Attorney to appeal cash-only bond for drug suspect


The attorney for a Pine Bluff man arrested Tuesday after six pounds of suspected marijuana allegedly was found in his vehicle argued unsuccessfully in court Thursday that a cash-only bond requested by a prosecutor was not fair to his client.

Acting on instructions from Prosecuting Attorney S. Kyle Hunter, Deputy Prosecutor Maxie Kizer asked for a $25,000 cash-only bond for Jarvis Battles, 30, on charges of possession of a controlled substance with purpose to deliver and possession of drug paraphernalia.

Kizer said Battles has an extensive history of convictions dating back to 2001, is on parole, and “has a history of failures to appear (in court) dating back to 2004.”

Attorney Garfield Bloodman, representing Battles, contended that his client is entitled to “a reasonable bond and $25,000 cash is not reasonable.”

Bloodman also argued that because of a change in state laws, possession of four ounces to 25 pounds of marijuana is a Class C felony, and the cash-only bond is “not what the statute called for.”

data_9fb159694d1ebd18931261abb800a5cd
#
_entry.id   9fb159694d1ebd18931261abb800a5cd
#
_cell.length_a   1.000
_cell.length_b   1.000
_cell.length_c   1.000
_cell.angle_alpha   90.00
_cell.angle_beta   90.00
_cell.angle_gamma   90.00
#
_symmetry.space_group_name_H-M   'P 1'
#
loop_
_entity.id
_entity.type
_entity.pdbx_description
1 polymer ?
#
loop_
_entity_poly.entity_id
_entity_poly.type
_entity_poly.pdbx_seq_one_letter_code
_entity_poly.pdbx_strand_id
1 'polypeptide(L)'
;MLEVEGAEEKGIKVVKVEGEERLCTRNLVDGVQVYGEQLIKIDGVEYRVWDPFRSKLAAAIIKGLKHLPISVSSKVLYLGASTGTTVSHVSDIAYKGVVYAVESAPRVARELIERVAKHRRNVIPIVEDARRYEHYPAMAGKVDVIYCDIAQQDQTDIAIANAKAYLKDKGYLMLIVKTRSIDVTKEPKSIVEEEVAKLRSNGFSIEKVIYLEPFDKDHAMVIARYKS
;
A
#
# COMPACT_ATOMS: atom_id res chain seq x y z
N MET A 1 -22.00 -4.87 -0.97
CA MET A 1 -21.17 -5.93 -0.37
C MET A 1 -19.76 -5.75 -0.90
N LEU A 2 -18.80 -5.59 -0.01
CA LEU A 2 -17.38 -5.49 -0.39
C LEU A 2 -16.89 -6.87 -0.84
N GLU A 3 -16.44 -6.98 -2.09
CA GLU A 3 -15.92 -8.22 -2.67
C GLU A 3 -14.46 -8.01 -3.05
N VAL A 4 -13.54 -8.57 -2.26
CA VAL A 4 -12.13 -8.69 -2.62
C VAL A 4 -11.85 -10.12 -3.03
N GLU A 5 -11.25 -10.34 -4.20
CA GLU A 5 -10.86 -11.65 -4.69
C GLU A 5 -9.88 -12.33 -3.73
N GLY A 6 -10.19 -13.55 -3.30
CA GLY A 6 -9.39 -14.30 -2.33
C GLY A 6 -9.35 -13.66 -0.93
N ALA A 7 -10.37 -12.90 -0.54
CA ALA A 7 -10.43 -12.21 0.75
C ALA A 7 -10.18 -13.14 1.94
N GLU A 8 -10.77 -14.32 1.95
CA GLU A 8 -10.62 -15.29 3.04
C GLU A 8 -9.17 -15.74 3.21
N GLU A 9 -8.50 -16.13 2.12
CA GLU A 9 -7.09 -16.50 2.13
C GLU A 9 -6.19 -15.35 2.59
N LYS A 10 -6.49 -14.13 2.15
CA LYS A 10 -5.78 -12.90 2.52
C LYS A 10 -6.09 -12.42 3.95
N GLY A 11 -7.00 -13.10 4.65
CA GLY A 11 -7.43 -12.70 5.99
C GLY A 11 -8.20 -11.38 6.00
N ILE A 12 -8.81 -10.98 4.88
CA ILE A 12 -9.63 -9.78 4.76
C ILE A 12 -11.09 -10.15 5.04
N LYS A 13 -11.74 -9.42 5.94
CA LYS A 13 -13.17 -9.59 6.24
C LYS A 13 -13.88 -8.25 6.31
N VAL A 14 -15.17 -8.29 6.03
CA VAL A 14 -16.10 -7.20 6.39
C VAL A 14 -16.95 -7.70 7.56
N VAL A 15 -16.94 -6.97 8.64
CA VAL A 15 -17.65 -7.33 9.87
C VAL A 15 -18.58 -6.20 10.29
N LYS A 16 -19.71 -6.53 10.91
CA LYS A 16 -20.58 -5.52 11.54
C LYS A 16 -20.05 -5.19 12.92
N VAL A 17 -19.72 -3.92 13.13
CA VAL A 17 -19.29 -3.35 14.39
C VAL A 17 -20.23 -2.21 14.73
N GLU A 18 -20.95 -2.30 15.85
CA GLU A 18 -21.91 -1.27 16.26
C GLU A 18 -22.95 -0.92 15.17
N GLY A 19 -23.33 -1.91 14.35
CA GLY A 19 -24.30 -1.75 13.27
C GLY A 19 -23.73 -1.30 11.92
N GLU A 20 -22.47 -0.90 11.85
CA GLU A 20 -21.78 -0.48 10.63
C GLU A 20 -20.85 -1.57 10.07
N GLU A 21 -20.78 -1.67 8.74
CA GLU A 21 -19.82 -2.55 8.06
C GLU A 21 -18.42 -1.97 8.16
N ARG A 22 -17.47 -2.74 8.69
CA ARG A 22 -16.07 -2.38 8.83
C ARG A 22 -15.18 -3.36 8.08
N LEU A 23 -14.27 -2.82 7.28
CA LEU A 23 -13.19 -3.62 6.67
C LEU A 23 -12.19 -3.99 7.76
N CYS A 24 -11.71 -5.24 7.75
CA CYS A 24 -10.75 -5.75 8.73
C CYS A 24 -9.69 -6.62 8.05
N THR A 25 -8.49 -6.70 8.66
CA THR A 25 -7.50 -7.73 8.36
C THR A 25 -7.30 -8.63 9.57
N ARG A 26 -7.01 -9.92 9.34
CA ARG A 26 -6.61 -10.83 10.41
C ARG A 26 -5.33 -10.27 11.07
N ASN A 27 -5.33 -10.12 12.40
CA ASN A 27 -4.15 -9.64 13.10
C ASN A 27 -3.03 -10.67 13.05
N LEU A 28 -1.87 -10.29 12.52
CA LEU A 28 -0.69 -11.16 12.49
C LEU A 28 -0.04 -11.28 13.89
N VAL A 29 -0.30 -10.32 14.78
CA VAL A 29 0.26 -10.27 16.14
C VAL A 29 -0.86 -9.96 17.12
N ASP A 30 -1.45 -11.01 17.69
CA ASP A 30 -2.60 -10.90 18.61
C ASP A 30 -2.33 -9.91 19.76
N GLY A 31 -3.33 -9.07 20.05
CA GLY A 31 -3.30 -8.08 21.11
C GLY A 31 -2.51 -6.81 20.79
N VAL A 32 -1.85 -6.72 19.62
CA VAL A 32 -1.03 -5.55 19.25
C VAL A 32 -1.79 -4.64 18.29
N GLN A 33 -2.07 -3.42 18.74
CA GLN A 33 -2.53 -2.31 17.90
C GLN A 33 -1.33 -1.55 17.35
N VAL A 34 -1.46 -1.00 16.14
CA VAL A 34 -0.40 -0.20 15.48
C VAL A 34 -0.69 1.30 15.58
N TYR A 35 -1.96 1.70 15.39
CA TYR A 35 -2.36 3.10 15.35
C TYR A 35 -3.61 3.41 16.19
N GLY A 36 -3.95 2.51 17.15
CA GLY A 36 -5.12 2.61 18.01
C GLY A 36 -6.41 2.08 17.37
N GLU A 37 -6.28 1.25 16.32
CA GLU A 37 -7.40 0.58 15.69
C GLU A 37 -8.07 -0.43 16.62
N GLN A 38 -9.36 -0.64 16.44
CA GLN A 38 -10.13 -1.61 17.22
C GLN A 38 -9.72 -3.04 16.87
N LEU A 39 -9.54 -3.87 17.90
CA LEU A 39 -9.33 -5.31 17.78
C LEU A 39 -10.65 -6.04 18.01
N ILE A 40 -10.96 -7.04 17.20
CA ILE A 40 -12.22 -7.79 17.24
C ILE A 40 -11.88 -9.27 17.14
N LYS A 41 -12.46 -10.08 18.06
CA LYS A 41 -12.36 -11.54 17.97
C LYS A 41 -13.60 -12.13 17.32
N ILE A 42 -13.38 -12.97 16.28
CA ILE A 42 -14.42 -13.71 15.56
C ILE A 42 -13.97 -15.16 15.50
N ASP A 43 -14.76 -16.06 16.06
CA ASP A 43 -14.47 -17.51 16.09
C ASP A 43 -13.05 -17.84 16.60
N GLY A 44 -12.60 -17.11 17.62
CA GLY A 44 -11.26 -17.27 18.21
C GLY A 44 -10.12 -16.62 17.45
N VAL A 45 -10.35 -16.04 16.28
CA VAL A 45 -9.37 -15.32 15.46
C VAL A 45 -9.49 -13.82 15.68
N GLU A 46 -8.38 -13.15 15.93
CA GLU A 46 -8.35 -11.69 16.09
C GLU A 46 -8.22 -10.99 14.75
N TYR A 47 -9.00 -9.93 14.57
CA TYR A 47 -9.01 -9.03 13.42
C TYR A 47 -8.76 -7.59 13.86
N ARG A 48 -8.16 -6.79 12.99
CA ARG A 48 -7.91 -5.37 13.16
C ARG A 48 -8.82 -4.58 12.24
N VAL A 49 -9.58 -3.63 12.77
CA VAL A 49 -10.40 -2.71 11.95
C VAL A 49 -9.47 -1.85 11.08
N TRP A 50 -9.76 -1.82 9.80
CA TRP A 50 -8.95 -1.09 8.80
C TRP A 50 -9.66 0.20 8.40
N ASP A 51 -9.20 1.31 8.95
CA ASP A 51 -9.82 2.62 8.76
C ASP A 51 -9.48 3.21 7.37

Battles was arrested after agents of the Tri-County Drug Task Force received information that a man later identified as Battles was driving in Pine Bluff with a large quantity of marijuana in his vehicle.

Task Force Investigator Danny Fletcher and Pine Bluff Police Detective Keith Willoughby stopped the vehicle driven by Battles for a traffic violation in the area of East Sixth Avenue and Belmont Street. According to Kizer, Battles “exited the vehicle and started walking away while it was running.”

Fletcher reported that he detected a strong odor of marijuana coming from the vehicle, which gave investigators probable cause to search it. A backpack containing several large bags of suspected marijuana were found in the vehicle, along with digital scales and sandwich bags.

Battles had $2,414 in cash on his person and Kizer said Battles gave investigators a written statement saying that he “sold drugs to get by.”

Jefferson County District Judge Kim Bridgforth agreed to the request for the $25,000 cash-only bond, and told Bloodman he had a right to file a motion to reduce that bond, which Bloodman said he would do Thursday.

“I’m going to ask you to put it back on the docket as quickly as you can,” Bloodman said to Bridgforth.